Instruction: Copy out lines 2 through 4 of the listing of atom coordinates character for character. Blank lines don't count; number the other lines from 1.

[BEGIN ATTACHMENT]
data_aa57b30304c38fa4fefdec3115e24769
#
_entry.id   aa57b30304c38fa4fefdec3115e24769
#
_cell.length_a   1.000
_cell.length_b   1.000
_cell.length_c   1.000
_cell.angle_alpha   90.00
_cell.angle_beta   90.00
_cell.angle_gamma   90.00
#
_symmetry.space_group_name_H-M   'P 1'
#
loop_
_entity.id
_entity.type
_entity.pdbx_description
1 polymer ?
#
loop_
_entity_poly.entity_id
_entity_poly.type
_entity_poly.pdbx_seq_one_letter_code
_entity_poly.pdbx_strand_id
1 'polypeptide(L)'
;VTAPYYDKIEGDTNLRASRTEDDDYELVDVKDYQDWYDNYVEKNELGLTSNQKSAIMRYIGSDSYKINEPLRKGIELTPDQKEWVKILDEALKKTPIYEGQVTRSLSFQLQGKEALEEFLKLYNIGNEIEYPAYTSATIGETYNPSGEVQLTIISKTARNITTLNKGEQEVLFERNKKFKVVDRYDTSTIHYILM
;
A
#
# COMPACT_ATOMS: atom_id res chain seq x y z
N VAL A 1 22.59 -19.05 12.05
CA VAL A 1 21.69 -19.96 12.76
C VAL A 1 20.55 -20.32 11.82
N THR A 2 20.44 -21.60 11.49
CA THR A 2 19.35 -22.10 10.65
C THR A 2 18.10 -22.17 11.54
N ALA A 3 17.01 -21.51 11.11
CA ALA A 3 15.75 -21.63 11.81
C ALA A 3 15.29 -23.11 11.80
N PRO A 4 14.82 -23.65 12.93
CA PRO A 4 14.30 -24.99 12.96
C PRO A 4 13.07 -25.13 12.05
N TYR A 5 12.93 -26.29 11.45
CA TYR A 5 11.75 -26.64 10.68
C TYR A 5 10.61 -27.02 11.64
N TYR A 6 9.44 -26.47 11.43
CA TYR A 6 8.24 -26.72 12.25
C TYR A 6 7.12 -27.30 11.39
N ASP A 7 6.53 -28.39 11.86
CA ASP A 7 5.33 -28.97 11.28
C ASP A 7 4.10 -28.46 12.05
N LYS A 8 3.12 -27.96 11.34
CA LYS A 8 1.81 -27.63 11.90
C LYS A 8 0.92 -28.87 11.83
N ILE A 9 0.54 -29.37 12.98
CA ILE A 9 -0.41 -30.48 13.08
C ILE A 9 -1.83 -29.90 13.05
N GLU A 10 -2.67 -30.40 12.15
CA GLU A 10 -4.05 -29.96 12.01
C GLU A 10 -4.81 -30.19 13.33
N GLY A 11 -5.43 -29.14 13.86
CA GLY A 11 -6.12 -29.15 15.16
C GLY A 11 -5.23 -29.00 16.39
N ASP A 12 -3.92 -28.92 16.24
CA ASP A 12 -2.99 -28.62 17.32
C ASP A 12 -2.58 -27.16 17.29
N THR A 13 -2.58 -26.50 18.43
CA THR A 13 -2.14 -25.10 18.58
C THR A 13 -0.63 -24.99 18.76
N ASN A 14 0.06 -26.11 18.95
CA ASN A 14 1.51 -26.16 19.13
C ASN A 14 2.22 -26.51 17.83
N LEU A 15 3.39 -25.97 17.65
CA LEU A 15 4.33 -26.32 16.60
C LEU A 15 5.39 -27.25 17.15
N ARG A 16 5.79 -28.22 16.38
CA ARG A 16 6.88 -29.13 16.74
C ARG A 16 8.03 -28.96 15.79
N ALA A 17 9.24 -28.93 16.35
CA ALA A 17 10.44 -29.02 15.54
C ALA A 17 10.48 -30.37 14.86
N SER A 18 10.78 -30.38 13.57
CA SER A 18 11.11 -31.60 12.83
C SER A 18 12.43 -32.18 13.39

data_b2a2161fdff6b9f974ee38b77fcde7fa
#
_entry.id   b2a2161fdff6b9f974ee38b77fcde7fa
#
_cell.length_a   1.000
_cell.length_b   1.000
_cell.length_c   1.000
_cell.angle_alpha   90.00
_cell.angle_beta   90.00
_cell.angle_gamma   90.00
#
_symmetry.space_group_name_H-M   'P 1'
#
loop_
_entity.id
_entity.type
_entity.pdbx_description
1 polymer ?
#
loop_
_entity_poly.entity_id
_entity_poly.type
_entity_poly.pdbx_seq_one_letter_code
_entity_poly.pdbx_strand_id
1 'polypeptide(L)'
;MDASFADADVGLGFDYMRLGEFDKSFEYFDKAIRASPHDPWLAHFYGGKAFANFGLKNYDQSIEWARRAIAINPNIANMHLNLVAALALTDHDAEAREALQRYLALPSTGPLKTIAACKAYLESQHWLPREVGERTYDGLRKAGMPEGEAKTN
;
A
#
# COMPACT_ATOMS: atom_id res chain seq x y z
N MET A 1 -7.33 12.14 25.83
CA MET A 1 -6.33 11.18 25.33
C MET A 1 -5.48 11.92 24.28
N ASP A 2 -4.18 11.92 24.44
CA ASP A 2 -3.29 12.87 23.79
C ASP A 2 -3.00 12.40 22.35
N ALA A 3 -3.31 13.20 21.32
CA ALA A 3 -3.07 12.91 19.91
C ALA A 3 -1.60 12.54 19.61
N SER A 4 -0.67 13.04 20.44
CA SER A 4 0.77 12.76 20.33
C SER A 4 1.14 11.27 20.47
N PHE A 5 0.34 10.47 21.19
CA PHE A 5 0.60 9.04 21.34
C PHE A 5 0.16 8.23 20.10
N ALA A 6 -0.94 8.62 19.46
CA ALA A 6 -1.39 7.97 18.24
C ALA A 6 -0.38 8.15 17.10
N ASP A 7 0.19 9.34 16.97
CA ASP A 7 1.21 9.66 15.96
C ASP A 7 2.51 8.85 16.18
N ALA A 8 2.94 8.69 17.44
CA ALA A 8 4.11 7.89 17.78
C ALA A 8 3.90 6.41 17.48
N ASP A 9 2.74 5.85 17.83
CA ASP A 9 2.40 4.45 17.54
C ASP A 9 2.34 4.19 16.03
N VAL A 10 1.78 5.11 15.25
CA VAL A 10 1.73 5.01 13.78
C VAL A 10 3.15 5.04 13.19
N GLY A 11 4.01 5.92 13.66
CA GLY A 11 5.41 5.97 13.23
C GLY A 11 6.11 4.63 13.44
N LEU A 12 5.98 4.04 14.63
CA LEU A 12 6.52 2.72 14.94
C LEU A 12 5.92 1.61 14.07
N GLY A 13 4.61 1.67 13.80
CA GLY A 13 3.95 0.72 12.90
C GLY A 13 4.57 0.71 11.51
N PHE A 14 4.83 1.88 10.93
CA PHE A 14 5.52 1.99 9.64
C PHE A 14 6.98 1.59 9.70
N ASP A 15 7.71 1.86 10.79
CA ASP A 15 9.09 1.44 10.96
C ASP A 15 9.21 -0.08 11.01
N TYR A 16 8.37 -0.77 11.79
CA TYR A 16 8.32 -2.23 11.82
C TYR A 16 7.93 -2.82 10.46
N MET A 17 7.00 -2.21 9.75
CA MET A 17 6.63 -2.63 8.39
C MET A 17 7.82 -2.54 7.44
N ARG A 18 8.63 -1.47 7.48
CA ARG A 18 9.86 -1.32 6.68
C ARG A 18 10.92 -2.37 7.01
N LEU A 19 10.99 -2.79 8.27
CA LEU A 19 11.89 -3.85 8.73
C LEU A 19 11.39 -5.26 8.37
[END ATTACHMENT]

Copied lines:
#
_entry.id   aa57b30304c38fa4fefdec3115e24769
#